For the second time in a month, St. Jude Medical ($STJ) has issued a warning of possible problems with one of its implantable heart devices. This time the company has told doctors to cease using its Nanostim leadless cardiac pacemakers.
In a statement issued last week, the company cited reports of problems with the device’s electronic data reporting that were apparently caused by a battery malfunction, Reuters reported. There were seven reports of lost telemetry and heart pacing output from the Nanostim pacemakers.
Earlier in October, St. Jude warned of a possible problem with a lithium-based battery used in some of its high-voltage cardiac rhythm management devices that could result in a short circuit.
The news of a second warning comes amid Abbott’s ($ABT) $25 billion acquisition of St. Jude.
"We are currently working to ensure our physician partners worldwide have the information they need to effectively manage their patients," Mark Carlson, St. Jude’s chief medical officer, said in a statement.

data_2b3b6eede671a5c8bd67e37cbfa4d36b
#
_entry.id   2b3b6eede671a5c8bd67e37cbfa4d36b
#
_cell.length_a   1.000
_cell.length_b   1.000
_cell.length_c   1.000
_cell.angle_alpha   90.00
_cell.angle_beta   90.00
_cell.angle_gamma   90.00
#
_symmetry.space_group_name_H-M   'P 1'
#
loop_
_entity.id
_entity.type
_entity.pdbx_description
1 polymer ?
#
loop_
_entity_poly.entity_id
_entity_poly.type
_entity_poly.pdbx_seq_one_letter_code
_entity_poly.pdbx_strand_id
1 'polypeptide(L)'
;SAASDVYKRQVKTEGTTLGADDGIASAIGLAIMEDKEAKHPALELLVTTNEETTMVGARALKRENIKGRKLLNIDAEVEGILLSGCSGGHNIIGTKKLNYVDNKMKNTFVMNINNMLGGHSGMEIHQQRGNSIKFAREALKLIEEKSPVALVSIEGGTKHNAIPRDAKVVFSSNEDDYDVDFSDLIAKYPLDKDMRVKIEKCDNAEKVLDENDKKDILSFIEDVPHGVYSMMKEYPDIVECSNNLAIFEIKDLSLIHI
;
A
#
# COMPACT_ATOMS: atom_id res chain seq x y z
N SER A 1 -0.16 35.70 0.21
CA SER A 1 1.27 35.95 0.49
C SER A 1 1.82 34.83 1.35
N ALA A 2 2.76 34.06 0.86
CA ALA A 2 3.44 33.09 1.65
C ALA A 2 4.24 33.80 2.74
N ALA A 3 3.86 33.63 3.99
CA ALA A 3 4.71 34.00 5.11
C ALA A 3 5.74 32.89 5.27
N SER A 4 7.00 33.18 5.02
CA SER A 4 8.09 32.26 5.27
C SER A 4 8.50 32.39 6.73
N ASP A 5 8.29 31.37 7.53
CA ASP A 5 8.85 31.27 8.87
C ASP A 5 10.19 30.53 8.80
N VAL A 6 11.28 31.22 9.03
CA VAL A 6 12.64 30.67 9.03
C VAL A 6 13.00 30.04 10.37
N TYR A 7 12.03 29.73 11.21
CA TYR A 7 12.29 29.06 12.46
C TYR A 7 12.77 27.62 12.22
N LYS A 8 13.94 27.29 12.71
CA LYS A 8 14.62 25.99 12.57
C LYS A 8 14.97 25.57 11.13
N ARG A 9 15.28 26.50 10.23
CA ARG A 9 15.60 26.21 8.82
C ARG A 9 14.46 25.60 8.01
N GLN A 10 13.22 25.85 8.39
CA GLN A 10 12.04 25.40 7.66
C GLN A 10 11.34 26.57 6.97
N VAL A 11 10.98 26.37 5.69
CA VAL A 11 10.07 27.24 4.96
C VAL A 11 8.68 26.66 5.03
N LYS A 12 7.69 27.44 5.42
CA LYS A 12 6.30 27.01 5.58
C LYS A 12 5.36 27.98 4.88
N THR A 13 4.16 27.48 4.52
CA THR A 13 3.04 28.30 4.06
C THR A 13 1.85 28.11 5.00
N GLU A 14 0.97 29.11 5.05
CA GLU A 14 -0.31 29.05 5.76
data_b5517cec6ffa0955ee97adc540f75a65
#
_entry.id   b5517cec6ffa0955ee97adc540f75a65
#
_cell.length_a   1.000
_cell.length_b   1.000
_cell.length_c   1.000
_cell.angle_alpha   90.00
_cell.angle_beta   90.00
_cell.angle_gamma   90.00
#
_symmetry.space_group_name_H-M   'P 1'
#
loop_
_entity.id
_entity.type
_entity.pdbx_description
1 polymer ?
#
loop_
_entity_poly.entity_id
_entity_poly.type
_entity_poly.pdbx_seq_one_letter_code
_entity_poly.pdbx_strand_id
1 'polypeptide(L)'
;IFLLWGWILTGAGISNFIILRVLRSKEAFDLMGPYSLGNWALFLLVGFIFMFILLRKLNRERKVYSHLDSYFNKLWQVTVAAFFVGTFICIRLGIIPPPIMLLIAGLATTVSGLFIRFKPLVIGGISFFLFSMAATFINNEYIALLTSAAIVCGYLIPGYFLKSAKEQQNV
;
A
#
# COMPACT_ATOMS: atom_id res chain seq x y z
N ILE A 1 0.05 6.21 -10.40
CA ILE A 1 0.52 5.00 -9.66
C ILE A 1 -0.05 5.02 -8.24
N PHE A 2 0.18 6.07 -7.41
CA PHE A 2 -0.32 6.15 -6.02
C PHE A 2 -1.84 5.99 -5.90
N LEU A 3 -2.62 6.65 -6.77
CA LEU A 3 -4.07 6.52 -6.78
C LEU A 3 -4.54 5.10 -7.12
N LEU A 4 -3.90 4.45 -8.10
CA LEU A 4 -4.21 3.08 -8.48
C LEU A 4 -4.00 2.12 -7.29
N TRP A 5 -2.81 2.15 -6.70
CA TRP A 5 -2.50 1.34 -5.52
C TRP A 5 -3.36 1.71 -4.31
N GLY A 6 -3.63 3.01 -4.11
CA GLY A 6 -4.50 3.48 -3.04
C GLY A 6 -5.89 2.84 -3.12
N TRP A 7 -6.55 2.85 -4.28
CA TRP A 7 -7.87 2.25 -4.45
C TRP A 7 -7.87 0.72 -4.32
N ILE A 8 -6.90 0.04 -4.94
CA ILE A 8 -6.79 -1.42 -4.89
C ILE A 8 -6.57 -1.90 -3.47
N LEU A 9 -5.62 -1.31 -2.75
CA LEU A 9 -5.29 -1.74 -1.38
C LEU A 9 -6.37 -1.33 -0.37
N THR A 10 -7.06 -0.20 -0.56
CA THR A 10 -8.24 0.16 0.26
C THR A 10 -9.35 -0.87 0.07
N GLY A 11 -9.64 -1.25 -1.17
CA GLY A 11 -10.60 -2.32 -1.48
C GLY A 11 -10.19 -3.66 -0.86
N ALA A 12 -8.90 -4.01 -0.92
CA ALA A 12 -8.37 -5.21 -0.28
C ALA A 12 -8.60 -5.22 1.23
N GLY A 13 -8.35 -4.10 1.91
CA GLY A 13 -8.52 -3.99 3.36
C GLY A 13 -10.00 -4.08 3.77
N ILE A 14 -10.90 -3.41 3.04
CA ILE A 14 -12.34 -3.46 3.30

The company estimates that of 1,423 Nanostim devices that have been implanted globally, 1,397 remain in service and represent a potential risk to patients.
Doctors have been told not to implant any more Nanostim pacemakers and to return what devices they may have in stock. No patient injuries related to the device have been reported.
In the earlier warning, the company said there was a risk the batteries used in the devices could produce “lithium clusters” during high-voltage charging in a subset of its ICD and CRT-D devices manufactured before May 23, 2015.